Raynors HCA 2019-09
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Absentee bidding for this session ends on Thursday, September 26, 2019 at 11:00 AM EDT.
The live portion of this session begins on Thursday, September 26, 2019 at 11:00 AM EDT
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In the years leading up to the Civil War, Fire-Eater, William L. Yancey argued his belief in Popular Sovereignty, or "Squatter Sovereignty" as he termed it, for the people of the South to legitimately split from the North. Quite simply, "Squatter Sovereignty" was his belief that the citizens had the right to chose the form of government which worked best for them. In 1860, during that year's presidential campaign, Yancey was invited to speak to the citizens of Knoxville, Tennessee by James G. M. Ramsey, another outspoken supporter of Southern Rights. Ramsey sends his request through Alabama delegate to the Democratic National Convention, of Perry County, William Malone Brooks, 1 1/2pp. 4to., on Branch Bank of Tennessee stationery, Knoxville, Tenn. Sept. 1, 1860, reading, in part: "…I mentioned you & W. Yancey to our club soon after I saw you on the cars. They have instructed me to write you to meet & address our fellow citizens of Knox County on the grave subject involved in the Presidential election now pending at such time…least inconvenient…the real Democracy are at work & hopeful-not withstanding the efforts of the Douglas faction to divide & destroy the South. Their partizans can effect little…[in] Nov. we hope to present an (almost) undivided front. Bell will fall below Filmore's vote & would be much below it but for the hope inspired by the squatter sovereignty defection. I will address Mr. Yancey in a few days…J. G. M. Ramsey, Pres't. B. & E. [Bell & Everett] Club…". JAMES GETTYS McGREADY RAMSEY (1797-1884), educated Washington College, East Tennessee businessman, slave owner, planter and historian who, a staunch supporter of Southern Rights, advocated for establishing Deep South planter lifestyle for all of Tennessee. During the war he served as a Confederate Treasury agent and advocated that Tennessee join the South. He maintained a deep hatred for all things Northern and, any and all, pro-Union Tennesseans including Parsons Brownlow. By the end of the war he was an unreconstructed rebel. One son died in battle. Two other son had been captured and imprisoned by the Yankees. Both his daughters died during the war and to add to his misery he was financially ruined by the war. After a long and protracted fight with government officials secured a pardon from President Andrew Johnson in 1865 and he began to rebuild his life. Overall VG to near fine.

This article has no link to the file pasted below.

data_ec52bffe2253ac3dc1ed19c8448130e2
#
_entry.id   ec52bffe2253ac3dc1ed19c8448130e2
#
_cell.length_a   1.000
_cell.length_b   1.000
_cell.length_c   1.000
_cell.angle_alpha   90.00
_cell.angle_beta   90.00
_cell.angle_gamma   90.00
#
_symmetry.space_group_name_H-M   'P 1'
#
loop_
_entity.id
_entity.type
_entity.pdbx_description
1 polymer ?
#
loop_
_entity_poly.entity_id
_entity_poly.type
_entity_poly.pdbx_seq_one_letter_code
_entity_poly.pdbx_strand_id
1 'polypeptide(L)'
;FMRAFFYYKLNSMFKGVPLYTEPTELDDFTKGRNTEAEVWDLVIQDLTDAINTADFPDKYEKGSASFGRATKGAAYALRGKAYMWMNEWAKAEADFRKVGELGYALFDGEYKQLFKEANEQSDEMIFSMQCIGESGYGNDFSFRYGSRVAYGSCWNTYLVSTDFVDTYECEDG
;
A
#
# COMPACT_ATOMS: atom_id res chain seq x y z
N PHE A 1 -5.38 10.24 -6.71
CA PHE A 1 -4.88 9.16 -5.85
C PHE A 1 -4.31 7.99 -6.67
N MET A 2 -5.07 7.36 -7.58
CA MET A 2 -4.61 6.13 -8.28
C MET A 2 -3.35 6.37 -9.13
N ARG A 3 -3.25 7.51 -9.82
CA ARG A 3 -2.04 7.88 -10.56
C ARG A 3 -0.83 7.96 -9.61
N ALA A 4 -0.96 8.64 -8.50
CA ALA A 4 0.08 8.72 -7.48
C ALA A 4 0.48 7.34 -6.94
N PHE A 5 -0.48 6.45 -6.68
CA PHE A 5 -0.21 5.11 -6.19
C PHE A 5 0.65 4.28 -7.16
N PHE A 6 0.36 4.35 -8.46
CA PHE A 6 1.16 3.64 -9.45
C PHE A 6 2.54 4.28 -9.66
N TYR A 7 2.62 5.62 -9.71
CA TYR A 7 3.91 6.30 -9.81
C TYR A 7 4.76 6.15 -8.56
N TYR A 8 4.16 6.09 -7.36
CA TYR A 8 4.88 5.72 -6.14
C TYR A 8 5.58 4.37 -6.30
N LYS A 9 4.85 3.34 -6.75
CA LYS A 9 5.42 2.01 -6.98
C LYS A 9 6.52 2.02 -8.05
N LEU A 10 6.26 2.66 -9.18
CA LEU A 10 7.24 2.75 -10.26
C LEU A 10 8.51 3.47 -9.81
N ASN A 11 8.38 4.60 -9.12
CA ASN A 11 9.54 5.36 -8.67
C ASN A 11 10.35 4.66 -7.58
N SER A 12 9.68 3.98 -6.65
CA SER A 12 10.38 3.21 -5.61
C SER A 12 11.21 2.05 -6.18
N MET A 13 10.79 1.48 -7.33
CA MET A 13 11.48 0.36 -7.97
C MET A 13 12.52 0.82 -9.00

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Fire-Eater Yancey Popular Sovereignty & The 1860 Presidential Campaign.

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